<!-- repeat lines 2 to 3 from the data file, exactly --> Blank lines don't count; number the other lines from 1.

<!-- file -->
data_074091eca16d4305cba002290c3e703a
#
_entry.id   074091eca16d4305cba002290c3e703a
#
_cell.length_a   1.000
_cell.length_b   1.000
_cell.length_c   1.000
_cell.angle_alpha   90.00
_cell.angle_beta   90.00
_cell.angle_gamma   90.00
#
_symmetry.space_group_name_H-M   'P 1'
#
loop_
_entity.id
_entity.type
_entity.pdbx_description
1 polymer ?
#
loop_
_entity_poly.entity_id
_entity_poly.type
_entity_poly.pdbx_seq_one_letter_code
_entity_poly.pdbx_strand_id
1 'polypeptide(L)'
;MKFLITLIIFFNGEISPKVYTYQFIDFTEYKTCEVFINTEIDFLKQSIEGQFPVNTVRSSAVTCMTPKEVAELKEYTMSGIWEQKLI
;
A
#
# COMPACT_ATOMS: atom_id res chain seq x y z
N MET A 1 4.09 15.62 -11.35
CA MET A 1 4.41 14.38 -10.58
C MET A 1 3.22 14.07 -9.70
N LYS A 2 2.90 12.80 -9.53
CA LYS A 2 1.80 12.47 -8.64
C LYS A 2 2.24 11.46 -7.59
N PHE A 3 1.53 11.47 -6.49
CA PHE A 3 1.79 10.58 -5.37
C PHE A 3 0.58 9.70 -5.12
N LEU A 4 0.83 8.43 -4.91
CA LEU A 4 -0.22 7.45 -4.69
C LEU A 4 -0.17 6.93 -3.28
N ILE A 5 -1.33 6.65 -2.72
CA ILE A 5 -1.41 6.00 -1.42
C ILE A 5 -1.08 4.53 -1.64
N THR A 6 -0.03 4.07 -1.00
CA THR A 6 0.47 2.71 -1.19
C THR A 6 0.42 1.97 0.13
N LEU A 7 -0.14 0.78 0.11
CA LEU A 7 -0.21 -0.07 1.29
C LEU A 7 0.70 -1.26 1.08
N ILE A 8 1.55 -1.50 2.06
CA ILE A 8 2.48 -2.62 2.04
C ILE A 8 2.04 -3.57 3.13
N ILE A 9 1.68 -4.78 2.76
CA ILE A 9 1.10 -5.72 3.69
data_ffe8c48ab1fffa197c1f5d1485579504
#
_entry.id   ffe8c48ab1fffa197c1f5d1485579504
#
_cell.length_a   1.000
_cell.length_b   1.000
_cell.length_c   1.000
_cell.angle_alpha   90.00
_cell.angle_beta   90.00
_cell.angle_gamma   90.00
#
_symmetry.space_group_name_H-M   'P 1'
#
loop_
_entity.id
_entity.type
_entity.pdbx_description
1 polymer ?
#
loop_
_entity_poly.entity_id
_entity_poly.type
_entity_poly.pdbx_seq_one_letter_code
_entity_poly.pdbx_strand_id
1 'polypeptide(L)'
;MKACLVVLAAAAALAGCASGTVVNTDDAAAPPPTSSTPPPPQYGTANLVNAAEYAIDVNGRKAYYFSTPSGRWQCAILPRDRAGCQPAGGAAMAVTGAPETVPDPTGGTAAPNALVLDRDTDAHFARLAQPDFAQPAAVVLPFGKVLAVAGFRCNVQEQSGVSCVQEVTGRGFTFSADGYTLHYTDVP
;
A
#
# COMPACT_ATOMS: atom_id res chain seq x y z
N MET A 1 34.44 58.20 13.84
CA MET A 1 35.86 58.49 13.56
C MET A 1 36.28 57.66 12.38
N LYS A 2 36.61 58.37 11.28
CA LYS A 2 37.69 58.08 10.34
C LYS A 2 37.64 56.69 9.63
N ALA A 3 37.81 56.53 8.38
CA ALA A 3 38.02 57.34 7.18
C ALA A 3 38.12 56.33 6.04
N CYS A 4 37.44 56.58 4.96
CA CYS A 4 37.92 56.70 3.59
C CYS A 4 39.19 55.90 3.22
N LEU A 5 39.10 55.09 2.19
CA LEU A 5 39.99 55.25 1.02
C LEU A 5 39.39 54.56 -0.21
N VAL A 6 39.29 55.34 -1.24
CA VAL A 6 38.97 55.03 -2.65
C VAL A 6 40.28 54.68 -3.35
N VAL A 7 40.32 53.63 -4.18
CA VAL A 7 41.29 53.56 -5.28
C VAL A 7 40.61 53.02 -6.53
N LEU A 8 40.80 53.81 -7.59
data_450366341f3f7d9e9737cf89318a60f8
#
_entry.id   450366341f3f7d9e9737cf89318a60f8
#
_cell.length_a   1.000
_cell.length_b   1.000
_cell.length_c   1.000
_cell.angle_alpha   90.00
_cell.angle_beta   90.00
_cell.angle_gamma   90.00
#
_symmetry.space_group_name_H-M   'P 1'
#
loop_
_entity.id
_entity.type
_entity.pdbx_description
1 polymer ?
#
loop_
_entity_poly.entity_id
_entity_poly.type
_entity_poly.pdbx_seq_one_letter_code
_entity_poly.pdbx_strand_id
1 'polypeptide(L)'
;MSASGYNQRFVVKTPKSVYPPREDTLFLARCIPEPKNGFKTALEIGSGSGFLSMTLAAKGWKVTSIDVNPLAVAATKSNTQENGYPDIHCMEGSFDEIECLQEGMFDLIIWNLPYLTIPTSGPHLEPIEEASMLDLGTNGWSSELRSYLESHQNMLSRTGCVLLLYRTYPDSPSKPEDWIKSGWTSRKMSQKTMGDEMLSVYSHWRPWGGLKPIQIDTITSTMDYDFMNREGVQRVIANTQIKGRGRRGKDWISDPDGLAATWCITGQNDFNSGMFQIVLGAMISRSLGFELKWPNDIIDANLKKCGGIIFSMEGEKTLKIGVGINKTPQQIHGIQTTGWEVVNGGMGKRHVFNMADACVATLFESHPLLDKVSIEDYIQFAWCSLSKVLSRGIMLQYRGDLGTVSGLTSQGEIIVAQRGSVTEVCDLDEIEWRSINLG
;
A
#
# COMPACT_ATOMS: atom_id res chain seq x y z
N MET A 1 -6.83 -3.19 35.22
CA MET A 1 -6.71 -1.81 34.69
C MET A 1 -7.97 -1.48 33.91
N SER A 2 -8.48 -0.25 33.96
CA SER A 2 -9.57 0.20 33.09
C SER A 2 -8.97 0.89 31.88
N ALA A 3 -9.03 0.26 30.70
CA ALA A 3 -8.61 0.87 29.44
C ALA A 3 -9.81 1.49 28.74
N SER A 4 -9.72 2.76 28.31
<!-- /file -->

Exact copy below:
#
_entry.id   074091eca16d4305cba002290c3e703a